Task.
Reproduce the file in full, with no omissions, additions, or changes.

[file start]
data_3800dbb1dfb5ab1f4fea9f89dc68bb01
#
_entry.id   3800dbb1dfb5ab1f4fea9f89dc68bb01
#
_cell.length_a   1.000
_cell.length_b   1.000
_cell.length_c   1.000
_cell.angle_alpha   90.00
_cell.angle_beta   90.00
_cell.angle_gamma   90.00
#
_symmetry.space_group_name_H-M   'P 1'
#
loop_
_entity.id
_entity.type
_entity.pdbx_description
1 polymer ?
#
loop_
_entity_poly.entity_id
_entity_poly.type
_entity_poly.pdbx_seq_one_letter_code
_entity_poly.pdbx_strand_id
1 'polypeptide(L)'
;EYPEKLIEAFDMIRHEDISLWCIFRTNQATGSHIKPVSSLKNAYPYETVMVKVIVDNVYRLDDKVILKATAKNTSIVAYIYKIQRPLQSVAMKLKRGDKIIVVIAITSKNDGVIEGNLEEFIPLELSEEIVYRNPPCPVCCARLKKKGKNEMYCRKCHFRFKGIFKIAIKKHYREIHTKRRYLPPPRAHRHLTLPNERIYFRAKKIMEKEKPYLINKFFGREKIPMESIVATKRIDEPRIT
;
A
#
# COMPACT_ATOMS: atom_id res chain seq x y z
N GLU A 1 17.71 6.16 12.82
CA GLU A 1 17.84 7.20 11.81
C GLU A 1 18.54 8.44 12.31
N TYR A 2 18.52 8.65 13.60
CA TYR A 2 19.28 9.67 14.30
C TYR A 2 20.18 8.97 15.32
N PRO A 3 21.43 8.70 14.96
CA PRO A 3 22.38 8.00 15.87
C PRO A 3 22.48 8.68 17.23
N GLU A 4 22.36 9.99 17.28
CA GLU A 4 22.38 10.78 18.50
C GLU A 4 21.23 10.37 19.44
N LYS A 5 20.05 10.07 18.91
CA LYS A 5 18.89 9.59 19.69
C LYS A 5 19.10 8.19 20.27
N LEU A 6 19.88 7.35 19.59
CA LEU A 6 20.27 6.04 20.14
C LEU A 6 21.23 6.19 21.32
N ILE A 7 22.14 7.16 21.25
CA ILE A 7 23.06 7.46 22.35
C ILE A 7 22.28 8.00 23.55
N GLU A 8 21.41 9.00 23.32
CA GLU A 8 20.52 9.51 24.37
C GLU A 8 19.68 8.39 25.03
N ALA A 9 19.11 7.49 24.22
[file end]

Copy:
data_3800dbb1dfb5ab1f4fea9f89dc68bb01
#
_entry.id   3800dbb1dfb5ab1f4fea9f89dc68bb01
#
_cell.length_a   1.000
_cell.length_b   1.000
_cell.length_c   1.000
_cell.angle_alpha   90.00
_cell.angle_beta   90.00
_cell.angle_gamma   90.00
#
_symmetry.space_group_name_H-M   'P 1'
#
loop_
_entity.id
_entity.type
_entity.pdbx_description
1 polymer ?
#
loop_
_entity_poly.entity_id
_entity_poly.type
_entity_poly.pdbx_seq_one_letter_code
_entity_poly.pdbx_strand_id
1 'polypeptide(L)'
;EYPEKLIEAFDMIRHEDISLWCIFRTNQATGSHIKPVSSLKNAYPYETVMVKVIVDNVYRLDDKVILKATAKNTSIVAYIYKIQRPLQSVAMKLKRGDKIIVVIAITSKNDGVIEGNLEEFIPLELSEEIVYRNPPCPVCCARLKKKGKNEMYCRKCHFRFKGIFKIAIKKHYREIHTKRRYLPPPRAHRHLTLPNERIYFRAKKIMEKEKPYLINKFFGREKIPMESIVATKRIDEPRIT
;
A
#
# COMPACT_ATOMS: atom_id res chain seq x y z
N GLU A 1 17.71 6.16 12.82
CA GLU A 1 17.84 7.20 11.81
C GLU A 1 18.54 8.44 12.31
N TYR A 2 18.52 8.65 13.60
CA TYR A 2 19.28 9.67 14.30
C TYR A 2 20.18 8.97 15.32
N PRO A 3 21.43 8.70 14.96
CA PRO A 3 22.38 8.00 15.87
C PRO A 3 22.48 8.68 17.23
N GLU A 4 22.36 9.99 17.28
CA GLU A 4 22.38 10.78 18.50
C GLU A 4 21.23 10.37 19.44
N LYS A 5 20.05 10.07 18.91
CA LYS A 5 18.89 9.59 19.69
C LYS A 5 19.10 8.19 20.27
N LEU A 6 19.88 7.35 19.59
CA LEU A 6 20.27 6.04 20.14
C LEU A 6 21.23 6.19 21.32
N ILE A 7 22.14 7.16 21.25
CA ILE A 7 23.06 7.46 22.35
C ILE A 7 22.28 8.00 23.55
N GLU A 8 21.41 9.00 23.32
CA GLU A 8 20.52 9.51 24.37
C GLU A 8 19.68 8.39 25.03
N ALA A 9 19.11 7.49 24.22